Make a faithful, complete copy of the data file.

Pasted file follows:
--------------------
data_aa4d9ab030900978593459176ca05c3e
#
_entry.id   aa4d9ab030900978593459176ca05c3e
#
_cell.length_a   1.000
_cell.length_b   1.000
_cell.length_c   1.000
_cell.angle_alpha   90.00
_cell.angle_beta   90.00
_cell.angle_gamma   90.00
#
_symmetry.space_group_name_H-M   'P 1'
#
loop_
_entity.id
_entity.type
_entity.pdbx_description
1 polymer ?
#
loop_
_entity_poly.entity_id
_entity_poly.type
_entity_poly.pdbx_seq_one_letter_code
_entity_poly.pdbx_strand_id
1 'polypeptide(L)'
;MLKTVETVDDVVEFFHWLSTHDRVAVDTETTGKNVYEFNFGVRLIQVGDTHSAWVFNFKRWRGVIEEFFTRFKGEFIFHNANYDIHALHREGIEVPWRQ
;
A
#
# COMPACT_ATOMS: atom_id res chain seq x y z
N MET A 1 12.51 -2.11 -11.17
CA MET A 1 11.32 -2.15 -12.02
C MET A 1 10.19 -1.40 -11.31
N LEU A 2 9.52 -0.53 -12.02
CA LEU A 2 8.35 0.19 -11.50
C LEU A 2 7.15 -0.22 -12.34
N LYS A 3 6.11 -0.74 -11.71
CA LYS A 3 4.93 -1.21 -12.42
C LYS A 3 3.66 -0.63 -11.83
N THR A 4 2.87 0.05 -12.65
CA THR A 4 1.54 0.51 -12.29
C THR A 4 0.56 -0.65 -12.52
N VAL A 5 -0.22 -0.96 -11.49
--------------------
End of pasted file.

data_aa4d9ab030900978593459176ca05c3e
#
_entry.id   aa4d9ab030900978593459176ca05c3e
#
_cell.length_a   1.000
_cell.length_b   1.000
_cell.length_c   1.000
_cell.angle_alpha   90.00
_cell.angle_beta   90.00
_cell.angle_gamma   90.00
#
_symmetry.space_group_name_H-M   'P 1'
#
loop_
_entity.id
_entity.type
_entity.pdbx_description
1 polymer ?
#
loop_
_entity_poly.entity_id
_entity_poly.type
_entity_poly.pdbx_seq_one_letter_code
_entity_poly.pdbx_strand_id
1 'polypeptide(L)'
;MLKTVETVDDVVEFFHWLSTHDRVAVDTETTGKNVYEFNFGVRLIQVGDTHSAWVFNFKRWRGVIEEFFTRFKGEFIFHNANYDIHALHREGIEVPWRQ
;
A
#
# COMPACT_ATOMS: atom_id res chain seq x y z
N MET A 1 12.51 -2.11 -11.17
CA MET A 1 11.32 -2.15 -12.02
C MET A 1 10.19 -1.40 -11.31
N LEU A 2 9.52 -0.53 -12.02
CA LEU A 2 8.35 0.19 -11.50
C LEU A 2 7.15 -0.22 -12.34
N LYS A 3 6.11 -0.74 -11.71
CA LYS A 3 4.93 -1.21 -12.42
C LYS A 3 3.66 -0.63 -11.83
N THR A 4 2.87 0.05 -12.65
CA THR A 4 1.54 0.51 -12.29
C THR A 4 0.56 -0.65 -12.52
N VAL A 5 -0.22 -0.96 -11.49